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Katarina Stingl, Karl-Ulrich Bartz-Schmidt, Florian Gekeler, Akos Kusnyerik, Helmut Sachs, Eberhart Zrenner; Functional Outcome in Subretinal Electronic Implants Depends on Foveal Eccentricity. Invest. Ophthalmol. Vis. Sci. 2013;54(12):7658-7665. doi: https://doi.org/10.1167/iovs.13-12835.
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An active microelectronic subretinal implant, developed to replace the photoreceptive function in hereditary degenerations of the outer retina, has been applied in a pilot and clinical study in patients with end-stage retinal degeneration.
The study population comprised 20 blind patients, all of whom lost vision as result of a hereditary retinal disease. An active visual implant was placed surgically within the subretinal space of each patient: subfoveal placement in eight patients (group 1) and parafoveal placement in 12 (group 2). Standardized low-vision tests, including light perception, light localization, movement detection, grating acuity, and visual acuity by Landolt C-rings, were used under masked, randomized implant-OFF and implant-ON conditions. For the chip-mediated vision functional results of both subject groups were compared.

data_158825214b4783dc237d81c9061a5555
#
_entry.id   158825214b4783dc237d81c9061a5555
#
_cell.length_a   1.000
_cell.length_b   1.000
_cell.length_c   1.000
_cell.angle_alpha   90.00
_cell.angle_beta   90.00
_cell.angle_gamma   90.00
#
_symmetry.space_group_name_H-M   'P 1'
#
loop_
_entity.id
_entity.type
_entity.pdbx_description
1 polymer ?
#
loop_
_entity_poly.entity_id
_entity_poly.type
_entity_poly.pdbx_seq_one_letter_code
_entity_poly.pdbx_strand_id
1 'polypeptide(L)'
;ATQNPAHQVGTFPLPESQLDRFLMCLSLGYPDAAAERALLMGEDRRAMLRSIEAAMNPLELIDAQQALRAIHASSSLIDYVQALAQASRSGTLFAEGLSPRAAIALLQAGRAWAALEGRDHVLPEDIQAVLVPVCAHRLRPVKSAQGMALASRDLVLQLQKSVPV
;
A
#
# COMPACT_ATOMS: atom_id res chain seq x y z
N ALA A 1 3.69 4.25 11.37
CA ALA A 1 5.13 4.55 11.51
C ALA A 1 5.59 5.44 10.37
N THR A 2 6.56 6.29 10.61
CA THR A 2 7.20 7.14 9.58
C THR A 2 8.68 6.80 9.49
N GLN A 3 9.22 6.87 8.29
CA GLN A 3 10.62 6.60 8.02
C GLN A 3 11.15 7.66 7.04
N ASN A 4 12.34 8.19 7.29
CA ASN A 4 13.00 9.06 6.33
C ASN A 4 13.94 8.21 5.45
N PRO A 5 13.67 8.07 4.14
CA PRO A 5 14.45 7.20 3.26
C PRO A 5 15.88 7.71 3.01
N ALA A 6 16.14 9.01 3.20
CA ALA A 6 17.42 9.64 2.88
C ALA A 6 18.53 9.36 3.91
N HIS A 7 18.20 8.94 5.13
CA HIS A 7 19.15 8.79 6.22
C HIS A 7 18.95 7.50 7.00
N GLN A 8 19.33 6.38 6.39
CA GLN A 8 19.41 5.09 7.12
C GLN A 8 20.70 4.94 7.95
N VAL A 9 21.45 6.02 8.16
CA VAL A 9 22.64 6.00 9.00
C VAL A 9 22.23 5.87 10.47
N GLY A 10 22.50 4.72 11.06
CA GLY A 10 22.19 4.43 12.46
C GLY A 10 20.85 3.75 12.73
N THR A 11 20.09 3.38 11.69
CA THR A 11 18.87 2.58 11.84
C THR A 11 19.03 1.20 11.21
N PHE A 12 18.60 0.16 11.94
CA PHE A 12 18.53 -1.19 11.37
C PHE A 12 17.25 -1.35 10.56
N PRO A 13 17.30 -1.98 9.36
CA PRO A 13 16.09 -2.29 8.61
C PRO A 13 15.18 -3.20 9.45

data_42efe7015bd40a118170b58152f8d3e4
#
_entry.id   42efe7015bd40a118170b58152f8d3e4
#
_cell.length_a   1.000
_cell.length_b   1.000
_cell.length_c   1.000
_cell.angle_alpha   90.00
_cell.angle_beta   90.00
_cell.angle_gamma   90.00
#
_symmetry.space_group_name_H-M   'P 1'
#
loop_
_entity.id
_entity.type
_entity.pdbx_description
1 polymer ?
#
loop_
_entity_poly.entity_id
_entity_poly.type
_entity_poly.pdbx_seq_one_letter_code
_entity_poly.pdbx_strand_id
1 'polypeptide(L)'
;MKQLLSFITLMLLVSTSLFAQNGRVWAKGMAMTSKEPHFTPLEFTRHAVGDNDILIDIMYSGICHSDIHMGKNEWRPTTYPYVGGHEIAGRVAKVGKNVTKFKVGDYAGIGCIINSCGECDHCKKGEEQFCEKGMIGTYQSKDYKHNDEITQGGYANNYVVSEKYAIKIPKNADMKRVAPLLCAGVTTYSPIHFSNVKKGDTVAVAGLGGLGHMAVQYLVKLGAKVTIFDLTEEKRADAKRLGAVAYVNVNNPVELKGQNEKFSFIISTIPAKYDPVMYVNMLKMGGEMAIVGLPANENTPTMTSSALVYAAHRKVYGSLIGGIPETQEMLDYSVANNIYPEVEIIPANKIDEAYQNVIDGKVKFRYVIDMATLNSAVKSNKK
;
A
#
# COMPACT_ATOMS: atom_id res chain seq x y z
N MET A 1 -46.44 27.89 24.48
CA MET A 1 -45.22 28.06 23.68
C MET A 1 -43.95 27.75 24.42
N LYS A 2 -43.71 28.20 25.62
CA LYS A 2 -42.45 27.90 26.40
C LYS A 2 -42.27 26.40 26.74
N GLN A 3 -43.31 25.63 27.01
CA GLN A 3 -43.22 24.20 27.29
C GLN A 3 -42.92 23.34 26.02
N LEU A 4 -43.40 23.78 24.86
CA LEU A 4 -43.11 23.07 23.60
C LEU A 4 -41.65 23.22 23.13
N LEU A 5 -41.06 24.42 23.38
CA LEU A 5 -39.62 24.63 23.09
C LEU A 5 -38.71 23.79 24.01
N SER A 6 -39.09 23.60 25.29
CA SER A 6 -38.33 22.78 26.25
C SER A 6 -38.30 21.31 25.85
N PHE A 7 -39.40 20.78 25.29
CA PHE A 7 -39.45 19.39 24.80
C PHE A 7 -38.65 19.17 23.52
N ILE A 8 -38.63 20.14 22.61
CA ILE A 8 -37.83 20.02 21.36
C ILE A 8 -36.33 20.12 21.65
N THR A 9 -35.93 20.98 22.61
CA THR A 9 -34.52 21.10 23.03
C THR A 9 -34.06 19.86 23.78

Three of 20 patients were excluded from analysis because of surgical or technical implant issues. Among patients with nonfoveal placement of the implant, 80% could perceive light, 10% recognized location, and 10% correctly distinguished stripe patterns up to a resolution of 0.33 cycles/degree. No nonfoveal placement patient passed the motion or Landolt C-ring tests. When the implant was placed subfoveally, 100% of patients could perceive light and determine light localization, 75% could resolve motion up to 35°/s, 88% correctly distinguished stripe patterns up to a resolution of 3.3 cycles/degree, and 38% passed a Landolt C-ring test with a decimal visual acuity of up to 20/546 (logMAR 1.43).
Subfoveal placement of active subretinal visual implants allows superior measurable outcomes compared to para- or nonfoveal placement locations. (ClinicalTrials.gov numbers, NCT01024803, NCT00515814.)
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